CaptureWhen did you first discover a love of writing? Is there a particular book that made you want to become a writer?

I would have to say that I discovered my love for writing at a very early age. When I was around nine, I began writing script/plays for the Youth and Sunday School programs at my church on the island of Nevis in the West Indies. Then later on, I wrote Christian songs that my brothers and I used to sing in church, and love poems that I shared with my closest high school classmates, and then with my co-workers once I entered the workforce—a strange combination, I know. I feel that I was born to be a writer.

Where do you get your story ideas?

I’m a character driven writer and I see people interacting in my head before I know the plot. A story may come to me in a dream or it might be triggered when I see someone doing or saying something out of the ordinary, or something quite simple. My inspiration for Erik, the hero in The Doctor’s Secret Bride came about at a funeral. I saw this sad man standing beside his wife’s coffin; he was holding a little girl’s hand, and I thought, “You poor, poor man, what happened to you?” My then precocious 5-year old daughter inspired Precious’ character. Michelle just fell from the sky, like an angel. She was an angel for both Erik and Precious.

What is the best piece of advice you’ve ever received as a writer?

I took a creative writing class in college, where each student was required to choose an author as a mentor. I chose Jamaica Kincaid, specifically because she is also from the Caribbean, and of course because I admire her writing—it’s so direct and poignant and filled with facts and events about growing up in the Caribbean. I had the opportunity to meet her at a nearby college where she was conducting a reading of her latest book. When I asked her if she wasn’t embarrassed to write about the events about her childhood, she said, “You have to tell the truth.” Sometimes when I’m writing I hesitate during a scene because I feel that I might be pushing the envelope, but then I remember Ms. Kincaid’s words about telling the truth and I let my fingers fly.

Do you believe in Writer’s Block?

YES! I have writer’s block big time. It’s the most frustrating experience for writers to go through. At those times, I’ve learned to just walk away from the book for a couple days until my brain recharges.

What made you decide to self-publish?

After trying to be traditionally published for two decades, and being rejected time and time again, I finally decided that enough was enough. I had to make my own dream come true. I was inspired by Ruthie Cardello’s success as an indie author. Ruth and I met in 2010 at another romance author’s summer garden party and we were both trying to sell to Harlequin at the time. She went indie the next year and made the NYT Bestsellers List within a few months. I attended RWA Nationals in 2011 where several authors talked about their rejections, which led them to self-publish. Since Ruth and I wrote similar books, I thought I’d try my own hand at indie publishing. I went home, re-wrote The Doctor’s Secret Bride, and published it in June 2012. I’m so happy for all those wonderful rejections from New York, and I haven’t regretted my decision to self-publish, not for a minute.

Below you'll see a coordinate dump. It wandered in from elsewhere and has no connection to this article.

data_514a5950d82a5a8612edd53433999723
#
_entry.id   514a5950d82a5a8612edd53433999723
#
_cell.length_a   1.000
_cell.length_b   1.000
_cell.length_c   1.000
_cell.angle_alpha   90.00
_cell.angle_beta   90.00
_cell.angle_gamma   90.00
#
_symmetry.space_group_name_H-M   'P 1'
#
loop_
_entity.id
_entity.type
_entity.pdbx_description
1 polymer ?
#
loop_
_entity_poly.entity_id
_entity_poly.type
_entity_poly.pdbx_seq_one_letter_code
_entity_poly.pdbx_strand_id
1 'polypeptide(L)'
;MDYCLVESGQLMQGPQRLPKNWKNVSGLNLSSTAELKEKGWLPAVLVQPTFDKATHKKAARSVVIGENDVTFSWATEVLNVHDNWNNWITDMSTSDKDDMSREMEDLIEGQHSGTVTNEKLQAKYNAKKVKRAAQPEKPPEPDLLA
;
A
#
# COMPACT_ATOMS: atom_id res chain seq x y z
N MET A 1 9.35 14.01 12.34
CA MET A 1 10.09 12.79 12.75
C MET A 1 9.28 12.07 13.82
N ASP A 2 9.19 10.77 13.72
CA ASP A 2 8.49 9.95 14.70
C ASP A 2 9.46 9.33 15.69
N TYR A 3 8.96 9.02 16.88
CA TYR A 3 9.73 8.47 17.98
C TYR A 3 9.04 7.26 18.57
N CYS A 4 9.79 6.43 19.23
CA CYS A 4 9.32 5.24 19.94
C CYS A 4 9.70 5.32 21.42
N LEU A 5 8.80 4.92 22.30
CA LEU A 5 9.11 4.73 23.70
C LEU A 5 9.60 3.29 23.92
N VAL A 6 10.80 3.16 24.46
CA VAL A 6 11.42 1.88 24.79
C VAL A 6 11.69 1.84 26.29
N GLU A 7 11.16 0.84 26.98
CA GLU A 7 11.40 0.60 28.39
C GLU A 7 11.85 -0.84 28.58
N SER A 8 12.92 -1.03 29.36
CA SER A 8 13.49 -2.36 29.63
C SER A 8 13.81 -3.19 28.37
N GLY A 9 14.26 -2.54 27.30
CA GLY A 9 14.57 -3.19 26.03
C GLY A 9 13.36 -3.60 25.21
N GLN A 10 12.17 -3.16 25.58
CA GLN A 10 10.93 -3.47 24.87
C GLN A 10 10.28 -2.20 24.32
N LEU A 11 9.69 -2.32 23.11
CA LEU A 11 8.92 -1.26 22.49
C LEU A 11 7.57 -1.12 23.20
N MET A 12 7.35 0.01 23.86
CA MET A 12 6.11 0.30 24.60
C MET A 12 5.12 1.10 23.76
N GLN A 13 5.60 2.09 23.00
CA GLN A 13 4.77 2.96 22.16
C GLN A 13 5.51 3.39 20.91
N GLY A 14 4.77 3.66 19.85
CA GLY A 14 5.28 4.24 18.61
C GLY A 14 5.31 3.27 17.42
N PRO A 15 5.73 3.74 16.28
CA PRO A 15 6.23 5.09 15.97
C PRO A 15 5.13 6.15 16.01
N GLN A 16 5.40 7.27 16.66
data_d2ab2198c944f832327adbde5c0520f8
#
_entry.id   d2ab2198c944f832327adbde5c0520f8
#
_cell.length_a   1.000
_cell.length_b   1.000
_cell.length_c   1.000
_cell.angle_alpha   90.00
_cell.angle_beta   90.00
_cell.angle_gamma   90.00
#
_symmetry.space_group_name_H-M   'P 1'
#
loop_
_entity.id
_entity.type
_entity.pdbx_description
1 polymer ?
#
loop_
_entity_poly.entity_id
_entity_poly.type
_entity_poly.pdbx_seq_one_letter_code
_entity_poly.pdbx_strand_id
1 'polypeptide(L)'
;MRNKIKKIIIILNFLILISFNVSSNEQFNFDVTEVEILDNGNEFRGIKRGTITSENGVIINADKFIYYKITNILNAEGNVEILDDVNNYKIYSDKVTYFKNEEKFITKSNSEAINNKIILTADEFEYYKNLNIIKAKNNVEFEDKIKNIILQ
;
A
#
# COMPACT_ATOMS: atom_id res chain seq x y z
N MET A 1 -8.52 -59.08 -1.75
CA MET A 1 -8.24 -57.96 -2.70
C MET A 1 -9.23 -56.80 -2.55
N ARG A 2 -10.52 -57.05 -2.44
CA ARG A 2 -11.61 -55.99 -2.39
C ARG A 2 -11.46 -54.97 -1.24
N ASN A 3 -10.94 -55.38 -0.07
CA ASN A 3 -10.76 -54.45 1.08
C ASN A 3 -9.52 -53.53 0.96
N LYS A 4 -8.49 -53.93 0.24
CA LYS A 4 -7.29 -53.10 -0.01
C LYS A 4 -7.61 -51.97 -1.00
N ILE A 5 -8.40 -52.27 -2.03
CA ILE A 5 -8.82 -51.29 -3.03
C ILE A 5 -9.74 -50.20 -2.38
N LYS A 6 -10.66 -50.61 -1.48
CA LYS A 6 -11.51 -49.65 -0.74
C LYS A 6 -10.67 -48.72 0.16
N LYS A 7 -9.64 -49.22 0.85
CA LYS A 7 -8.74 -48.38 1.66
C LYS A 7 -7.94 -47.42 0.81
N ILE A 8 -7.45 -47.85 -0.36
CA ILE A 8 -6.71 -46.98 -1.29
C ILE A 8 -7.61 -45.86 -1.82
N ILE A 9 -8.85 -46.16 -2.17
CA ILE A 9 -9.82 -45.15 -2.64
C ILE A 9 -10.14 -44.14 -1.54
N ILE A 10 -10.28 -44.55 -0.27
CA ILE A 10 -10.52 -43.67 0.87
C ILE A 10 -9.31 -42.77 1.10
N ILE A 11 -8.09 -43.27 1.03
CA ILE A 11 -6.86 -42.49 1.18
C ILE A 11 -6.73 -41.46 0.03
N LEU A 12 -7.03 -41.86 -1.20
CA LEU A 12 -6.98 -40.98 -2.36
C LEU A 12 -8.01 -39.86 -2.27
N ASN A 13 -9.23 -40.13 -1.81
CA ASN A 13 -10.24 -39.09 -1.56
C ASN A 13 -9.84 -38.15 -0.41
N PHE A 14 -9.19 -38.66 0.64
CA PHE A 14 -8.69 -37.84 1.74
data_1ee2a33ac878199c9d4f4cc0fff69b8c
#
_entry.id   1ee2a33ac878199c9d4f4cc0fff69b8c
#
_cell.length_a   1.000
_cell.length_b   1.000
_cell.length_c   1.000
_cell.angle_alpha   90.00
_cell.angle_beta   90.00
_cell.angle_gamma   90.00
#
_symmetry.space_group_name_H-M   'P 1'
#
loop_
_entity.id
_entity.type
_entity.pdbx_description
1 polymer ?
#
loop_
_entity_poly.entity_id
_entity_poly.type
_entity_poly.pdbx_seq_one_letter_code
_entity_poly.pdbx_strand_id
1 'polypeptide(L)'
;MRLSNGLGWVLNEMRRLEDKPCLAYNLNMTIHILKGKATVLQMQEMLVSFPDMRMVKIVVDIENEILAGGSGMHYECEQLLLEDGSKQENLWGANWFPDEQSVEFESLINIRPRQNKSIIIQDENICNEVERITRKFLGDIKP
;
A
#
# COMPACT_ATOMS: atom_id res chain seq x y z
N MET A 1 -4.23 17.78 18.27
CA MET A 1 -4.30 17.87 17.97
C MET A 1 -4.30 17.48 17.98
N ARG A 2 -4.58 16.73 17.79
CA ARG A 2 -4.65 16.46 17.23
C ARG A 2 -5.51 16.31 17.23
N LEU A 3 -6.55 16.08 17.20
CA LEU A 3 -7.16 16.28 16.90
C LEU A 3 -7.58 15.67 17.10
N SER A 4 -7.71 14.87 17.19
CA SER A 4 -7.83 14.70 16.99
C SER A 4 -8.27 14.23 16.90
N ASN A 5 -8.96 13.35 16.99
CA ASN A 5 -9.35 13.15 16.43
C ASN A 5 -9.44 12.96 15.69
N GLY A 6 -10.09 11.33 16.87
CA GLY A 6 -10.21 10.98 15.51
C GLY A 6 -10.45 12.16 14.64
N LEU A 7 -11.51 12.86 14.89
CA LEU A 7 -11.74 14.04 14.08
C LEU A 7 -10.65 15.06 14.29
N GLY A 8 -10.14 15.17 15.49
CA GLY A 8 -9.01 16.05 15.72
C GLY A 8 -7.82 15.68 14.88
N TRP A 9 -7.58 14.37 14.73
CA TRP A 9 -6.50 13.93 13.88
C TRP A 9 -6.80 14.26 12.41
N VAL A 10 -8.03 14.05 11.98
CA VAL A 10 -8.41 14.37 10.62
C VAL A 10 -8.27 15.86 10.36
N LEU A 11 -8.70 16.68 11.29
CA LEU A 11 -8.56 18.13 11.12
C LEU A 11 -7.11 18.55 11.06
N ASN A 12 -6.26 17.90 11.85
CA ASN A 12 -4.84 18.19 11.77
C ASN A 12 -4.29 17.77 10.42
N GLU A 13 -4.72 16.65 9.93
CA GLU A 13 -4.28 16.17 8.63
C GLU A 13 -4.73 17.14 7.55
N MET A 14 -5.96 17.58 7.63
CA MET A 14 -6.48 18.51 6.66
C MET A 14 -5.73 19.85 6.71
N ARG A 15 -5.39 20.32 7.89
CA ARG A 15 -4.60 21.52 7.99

Are there any self-publishing tricks of the trade you’d like to share? 

If anyone needs a bag of tricks, it’s me. I would say, make a writing schedule, carve out a specific time during the day or night to write, and stick with it. Tune out the rest of the world and don’t feel guilty about it, or else writing will remain a hobby and never materialize into a business.

I recently decided to enjoy life, and improve and maintain my health, and so created a schedule where I write Mondays to Fridays and take the weekends off. I have a weekly quota of 5K words, which gives me a goal of 1K words a day. Once my daily writing goal is accomplished, I meet my walking partners (two former teaching colleagues) and we meet our daily goal of 10K steps. It’s great because it gives me time to socialize, which is very important for us writers who spend most of our time in solitary. On weekends, I do my house chores, spend time with my family, and just—live. The balance has done wonders for my moral, and for my writing as well. As for promotion, I’m planning to rotate the books in my series and put one on sale each month. I got that idea from Bella Andre at RWA 2015.

Now that you’ve finished the Billionaire Bride of Granite Falls Series, what’s next?

Loving Yasmine, the first of three books in the Beyond Granite Falls series, is available to pre-order now. Loving Yasmine chronicles the developing love between Robert Carter and Yasmine Reynolds, two secondary characters from The Doctor’s Secret Bride, Book One, from The Billionaire Brides of Granite Falls series. The Neglected Heir, and Desire’s Chase will be released in early 2016. After that, I will be starting my Island Brides series, set in the Caribbean. The sky’s the limit, I suppose…


New York Times and USA Today Bestselling Author, Ana E Ross, began indulging in romance novels at a very early age. By the time she was sixteen, she’d read every Mills & Boon, Regency, and Historical Romance novel in the library on her native island of Nevis in the West Indies. After thirteen years of teaching middle and high school Writing and Literature, Ana resigned from teaching in 2013 to follow her dream of writing fulltime. She now pens steamy contemporary romance novels featuring sexy alpha heroes and feisty heroines who challenge them within a hairsbreadth of insanity. You can follow Ana on her website, Facebook and Twitter.

%d bloggers like this: